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Pages of History of Animals

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History of Animals   

towards the backbone and the last vertebra of the neck.
The vessel, then, that extends to the lung, as the lung itself
is duplicate, divides at first into two; and then extends along by
every pipe and every perforation, greater along the greater ones,
lesser along the less, so continuously that it is impossible to
discern a single part wherein there is not perforation and vein; for
the extremities are indistinguishable from their minuteness, and in
point of fact the whole lung appears to be filled with blood.
The branches of the blood-vessels lie above the tubes that
extend from the windpipe. And that vessel which extends to the
vertebra of the neck and the backbone, stretches back again along
the backbone; as Homer represents in the lines:-

(Antilochus, as Thoon turned him round),
Transpierc'd his back with a dishonest wound;
The hollow vein that to the neck extends,
Along the chine, the eager javelin rends.

From this vessel there extend small blood-vessels at each rib
and each vertebra; and at the vertebra above the kidneys the vessel
bifurcates. And in the above way the parts branch off from the great
But up above all these, from that part which is connected with the
heart, the entire vein branches off in two directions. For its
branches extend to the sides and to the collarbones, and then pass on,
in men through the armpits to the arms, in quadrupeds to the forelegs,
in birds to the wings, and in fishes to the upper or pectoral fins.
(See diagram.) The trunks of these veins, where they first branch
off, are called the 'jugular' veins; and, where they branch off to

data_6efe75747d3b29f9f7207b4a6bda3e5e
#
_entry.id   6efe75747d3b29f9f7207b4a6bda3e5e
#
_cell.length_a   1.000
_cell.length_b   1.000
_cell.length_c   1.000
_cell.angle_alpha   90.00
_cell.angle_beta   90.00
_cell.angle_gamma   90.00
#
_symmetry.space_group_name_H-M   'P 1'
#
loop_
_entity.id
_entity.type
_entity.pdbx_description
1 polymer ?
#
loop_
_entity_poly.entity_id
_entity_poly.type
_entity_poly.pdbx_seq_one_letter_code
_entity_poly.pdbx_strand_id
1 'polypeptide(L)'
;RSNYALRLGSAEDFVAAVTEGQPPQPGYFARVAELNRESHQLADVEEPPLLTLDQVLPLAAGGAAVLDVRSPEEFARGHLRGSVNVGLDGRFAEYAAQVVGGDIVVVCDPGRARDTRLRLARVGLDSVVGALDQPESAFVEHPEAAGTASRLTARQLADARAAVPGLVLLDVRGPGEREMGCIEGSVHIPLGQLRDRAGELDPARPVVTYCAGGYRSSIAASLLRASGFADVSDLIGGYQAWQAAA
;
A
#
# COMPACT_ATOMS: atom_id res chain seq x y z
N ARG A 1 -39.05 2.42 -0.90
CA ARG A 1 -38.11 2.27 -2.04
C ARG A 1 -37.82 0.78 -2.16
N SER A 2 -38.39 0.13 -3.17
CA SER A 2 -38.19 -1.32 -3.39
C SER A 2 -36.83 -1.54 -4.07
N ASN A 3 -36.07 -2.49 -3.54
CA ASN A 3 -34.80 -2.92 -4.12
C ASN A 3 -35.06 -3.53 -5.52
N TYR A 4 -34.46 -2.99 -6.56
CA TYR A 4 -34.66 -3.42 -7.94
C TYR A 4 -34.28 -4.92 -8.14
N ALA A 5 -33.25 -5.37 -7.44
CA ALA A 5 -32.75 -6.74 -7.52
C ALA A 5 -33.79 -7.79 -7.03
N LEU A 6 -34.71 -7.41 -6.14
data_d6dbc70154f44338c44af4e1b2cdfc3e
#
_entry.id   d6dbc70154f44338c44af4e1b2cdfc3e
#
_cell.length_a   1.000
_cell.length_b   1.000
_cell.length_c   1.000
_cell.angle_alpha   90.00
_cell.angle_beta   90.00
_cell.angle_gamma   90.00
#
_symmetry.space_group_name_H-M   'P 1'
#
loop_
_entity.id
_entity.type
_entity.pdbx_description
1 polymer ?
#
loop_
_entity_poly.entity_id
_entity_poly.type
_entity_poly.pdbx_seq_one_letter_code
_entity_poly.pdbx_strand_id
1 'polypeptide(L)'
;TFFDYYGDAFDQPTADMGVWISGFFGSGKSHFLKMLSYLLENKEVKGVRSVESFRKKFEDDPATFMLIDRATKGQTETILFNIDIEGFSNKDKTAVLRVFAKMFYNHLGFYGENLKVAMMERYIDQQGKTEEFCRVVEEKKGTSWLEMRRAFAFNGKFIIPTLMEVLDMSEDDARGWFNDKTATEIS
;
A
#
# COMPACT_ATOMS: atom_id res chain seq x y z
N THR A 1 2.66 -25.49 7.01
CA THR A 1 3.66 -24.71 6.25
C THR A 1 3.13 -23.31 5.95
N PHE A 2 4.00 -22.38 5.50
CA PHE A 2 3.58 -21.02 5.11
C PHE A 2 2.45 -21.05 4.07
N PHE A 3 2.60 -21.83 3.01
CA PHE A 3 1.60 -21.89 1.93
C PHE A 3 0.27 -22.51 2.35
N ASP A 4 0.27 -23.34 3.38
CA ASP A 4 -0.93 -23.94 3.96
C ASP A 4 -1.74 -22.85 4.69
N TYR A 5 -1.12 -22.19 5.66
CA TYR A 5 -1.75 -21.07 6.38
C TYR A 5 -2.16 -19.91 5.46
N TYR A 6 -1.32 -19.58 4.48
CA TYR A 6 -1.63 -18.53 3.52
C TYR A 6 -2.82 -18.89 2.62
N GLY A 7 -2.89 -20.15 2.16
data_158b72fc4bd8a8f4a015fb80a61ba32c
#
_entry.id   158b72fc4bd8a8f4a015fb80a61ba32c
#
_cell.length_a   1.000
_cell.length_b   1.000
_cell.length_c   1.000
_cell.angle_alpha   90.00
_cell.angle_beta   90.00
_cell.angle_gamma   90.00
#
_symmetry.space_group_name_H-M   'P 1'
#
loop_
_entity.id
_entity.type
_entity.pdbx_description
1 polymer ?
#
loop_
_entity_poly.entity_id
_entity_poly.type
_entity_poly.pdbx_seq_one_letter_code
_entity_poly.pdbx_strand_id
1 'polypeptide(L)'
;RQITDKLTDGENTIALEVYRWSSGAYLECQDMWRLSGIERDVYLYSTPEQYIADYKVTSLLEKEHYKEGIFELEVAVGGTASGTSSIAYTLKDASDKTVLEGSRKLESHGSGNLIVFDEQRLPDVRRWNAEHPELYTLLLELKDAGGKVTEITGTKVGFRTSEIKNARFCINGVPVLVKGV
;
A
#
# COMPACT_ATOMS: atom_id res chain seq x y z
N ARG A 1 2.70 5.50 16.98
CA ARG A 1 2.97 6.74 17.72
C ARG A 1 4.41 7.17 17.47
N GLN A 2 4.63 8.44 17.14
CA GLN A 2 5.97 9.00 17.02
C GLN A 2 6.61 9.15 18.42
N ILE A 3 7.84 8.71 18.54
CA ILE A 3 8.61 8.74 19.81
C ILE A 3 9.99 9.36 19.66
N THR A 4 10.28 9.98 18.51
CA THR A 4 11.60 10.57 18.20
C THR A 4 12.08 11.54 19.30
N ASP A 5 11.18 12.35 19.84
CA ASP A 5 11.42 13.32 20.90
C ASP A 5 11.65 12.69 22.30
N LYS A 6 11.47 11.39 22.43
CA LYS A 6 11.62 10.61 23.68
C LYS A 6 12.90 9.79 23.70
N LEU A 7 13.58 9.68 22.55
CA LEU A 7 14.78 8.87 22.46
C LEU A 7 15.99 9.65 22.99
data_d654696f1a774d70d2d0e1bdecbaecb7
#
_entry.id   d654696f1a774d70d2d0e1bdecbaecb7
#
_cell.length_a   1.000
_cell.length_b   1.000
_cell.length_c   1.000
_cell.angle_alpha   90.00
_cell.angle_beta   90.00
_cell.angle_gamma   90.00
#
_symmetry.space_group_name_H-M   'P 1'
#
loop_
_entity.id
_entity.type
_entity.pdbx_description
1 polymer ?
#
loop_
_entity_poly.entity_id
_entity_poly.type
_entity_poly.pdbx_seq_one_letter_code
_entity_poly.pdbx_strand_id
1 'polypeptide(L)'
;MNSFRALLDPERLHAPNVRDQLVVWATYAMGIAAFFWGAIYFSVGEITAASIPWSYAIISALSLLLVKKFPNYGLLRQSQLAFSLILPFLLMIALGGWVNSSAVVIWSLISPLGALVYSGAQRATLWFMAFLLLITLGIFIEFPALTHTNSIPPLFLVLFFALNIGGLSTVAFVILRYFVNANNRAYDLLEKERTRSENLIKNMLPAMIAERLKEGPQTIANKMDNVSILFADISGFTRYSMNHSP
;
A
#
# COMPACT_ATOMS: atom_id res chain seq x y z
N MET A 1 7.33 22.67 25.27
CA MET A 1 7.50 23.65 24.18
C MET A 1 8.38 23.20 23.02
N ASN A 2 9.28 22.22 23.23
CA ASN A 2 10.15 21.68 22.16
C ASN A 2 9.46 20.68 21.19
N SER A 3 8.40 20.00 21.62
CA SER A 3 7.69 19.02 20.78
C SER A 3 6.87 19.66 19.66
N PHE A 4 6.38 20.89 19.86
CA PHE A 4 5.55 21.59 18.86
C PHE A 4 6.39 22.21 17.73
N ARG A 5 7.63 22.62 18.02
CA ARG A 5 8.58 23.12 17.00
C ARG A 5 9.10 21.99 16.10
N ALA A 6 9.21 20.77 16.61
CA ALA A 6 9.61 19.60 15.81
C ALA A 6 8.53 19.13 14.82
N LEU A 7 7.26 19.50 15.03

the neck the great vein run alongside the windpipe; and,
occasionally, if these veins are pressed externally, men, though not
actually choked, become insensible, shut their eyes, and fall flat on
the ground. Extending in the way described and keeping the windpipe
in betwixt them, they pass on until they reach the ears at the
junction of the lower jaw with the skull. Hence again they branch off
into four veins, of which one bends back and descends through the
neck and the shoulder, and meets the previous branching off of the
vein at the bend of the arm, while the rest of it terminates at the
hand and fingers. (See diagram.)
Each vein of the other pair stretches from the region of the ear
to the brain, and branches off in a number of fine and delicate
veins into the so-called meninx, or membrane, which surrounds the
brain. The brain itself in all animals is destitute of blood, and no
vein, great or small, holds its course therein. But of the remaining
veins that branch off from the last mentioned vein some envelop the
head, others close their courses in the organs of sense and at the
roots of the teeth in veins exceedingly fine and minute.

And in like manner the parts of the lesser one of the two chief
blood-vessels, designated the aorta, branch off, accompanying the
branches from the big vein; only that, in regard to the aorta, the
passages are less in size, and the branches very considerably less
than are those of the great vein. So much for the veins as observed in
the regions above the heart.
The part of the great vein that lies underneath the heart
extends, freely suspended, right through the midriff, and is united
both to the aorta and the backbone by slack membranous communications.
From it one vein, short and wide, extends through the liver, and
from it a number of minute veins branch off into the liver and
disappear. From the vein that passes through the liver two branches
separate off, of which one terminates in the diaphragm or so-called
midriff, and the other runs up again through the armpit into the right
arm and unites with the other veins at the inside of the bend of the

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